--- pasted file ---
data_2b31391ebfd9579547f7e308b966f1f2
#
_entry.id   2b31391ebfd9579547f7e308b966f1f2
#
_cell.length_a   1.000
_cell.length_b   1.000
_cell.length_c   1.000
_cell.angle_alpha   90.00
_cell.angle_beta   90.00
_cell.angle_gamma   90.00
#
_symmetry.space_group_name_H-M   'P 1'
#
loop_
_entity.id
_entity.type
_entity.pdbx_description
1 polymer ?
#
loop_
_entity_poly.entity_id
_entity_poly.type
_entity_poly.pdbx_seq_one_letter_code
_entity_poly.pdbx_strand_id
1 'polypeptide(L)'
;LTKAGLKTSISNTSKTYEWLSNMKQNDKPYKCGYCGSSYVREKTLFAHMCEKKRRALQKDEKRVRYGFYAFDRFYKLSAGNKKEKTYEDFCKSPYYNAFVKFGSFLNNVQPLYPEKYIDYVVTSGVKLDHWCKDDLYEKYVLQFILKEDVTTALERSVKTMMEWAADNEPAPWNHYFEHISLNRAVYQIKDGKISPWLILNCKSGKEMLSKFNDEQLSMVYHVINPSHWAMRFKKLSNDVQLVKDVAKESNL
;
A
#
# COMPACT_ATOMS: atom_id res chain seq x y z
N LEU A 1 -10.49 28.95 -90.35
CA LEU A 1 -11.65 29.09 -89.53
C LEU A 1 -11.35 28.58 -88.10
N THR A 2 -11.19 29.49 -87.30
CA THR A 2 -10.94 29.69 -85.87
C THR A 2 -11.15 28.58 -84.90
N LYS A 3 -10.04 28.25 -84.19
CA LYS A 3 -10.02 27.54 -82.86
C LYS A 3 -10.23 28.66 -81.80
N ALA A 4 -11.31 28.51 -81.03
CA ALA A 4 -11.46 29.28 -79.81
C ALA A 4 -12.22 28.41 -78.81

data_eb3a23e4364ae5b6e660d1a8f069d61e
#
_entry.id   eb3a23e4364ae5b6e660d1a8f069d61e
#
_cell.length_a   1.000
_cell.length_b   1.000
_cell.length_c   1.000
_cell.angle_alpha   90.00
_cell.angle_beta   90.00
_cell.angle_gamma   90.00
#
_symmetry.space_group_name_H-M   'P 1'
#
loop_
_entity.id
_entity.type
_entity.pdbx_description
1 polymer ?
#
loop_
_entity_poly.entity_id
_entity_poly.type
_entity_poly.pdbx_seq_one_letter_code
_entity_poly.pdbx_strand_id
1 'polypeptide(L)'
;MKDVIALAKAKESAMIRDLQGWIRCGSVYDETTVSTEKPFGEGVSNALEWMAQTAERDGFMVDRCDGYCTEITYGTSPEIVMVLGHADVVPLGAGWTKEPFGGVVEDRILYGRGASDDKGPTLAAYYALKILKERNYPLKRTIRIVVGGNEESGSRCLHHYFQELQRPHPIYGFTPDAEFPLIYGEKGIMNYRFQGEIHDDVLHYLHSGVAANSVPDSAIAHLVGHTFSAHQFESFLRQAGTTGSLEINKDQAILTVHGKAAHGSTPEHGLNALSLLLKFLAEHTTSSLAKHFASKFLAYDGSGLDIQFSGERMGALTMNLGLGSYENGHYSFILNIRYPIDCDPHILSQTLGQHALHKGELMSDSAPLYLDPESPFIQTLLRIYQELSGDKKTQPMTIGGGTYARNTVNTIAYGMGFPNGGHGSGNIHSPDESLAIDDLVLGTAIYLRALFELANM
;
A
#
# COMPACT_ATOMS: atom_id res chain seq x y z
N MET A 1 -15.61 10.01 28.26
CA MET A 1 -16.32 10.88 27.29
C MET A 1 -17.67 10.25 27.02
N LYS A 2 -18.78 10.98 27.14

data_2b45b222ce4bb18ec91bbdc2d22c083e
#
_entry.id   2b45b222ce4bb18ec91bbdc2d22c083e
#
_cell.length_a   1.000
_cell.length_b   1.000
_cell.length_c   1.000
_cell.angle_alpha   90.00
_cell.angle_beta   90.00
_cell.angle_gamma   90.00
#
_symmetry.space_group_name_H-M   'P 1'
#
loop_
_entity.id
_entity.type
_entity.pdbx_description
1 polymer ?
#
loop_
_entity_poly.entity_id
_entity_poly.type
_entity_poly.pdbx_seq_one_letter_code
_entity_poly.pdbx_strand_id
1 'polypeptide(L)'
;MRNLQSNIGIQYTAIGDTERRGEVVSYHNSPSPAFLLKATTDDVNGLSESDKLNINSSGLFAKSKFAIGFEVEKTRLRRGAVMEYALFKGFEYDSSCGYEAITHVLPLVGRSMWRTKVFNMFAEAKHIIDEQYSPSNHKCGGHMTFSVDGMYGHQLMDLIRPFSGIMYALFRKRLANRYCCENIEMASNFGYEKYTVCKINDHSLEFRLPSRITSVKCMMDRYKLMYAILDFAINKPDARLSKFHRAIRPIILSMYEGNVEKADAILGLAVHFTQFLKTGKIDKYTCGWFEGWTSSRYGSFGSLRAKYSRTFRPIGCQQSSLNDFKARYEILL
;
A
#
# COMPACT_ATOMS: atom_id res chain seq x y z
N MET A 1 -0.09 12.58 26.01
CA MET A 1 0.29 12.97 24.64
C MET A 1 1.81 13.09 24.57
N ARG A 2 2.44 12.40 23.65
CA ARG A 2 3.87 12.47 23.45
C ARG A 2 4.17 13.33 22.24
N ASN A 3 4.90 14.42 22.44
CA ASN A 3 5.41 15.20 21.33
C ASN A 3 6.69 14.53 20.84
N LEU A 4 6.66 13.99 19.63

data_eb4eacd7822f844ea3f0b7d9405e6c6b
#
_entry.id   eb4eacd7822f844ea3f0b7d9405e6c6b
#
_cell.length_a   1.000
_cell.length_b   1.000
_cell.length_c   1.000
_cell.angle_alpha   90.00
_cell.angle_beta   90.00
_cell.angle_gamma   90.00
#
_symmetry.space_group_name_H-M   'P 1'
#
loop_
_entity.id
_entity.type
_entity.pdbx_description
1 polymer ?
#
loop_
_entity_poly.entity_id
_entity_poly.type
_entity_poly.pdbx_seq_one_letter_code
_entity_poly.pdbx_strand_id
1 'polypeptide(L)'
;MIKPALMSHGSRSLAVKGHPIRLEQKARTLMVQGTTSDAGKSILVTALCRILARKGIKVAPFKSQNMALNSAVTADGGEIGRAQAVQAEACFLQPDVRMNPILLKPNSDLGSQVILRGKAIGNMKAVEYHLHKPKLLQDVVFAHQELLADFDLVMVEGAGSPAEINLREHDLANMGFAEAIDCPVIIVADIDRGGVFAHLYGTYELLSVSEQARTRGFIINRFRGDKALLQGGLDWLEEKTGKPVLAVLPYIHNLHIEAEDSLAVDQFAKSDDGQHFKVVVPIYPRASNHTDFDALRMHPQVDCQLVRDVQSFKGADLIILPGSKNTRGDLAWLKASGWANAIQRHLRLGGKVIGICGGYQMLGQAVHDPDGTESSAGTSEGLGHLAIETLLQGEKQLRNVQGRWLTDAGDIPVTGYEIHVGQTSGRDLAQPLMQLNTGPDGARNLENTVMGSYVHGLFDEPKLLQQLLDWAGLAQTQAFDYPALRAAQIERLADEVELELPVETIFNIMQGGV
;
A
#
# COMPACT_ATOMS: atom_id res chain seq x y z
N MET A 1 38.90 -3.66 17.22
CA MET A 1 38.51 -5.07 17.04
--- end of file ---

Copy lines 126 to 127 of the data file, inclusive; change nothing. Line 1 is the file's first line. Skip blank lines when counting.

_cell.angle_gamma   90.00
#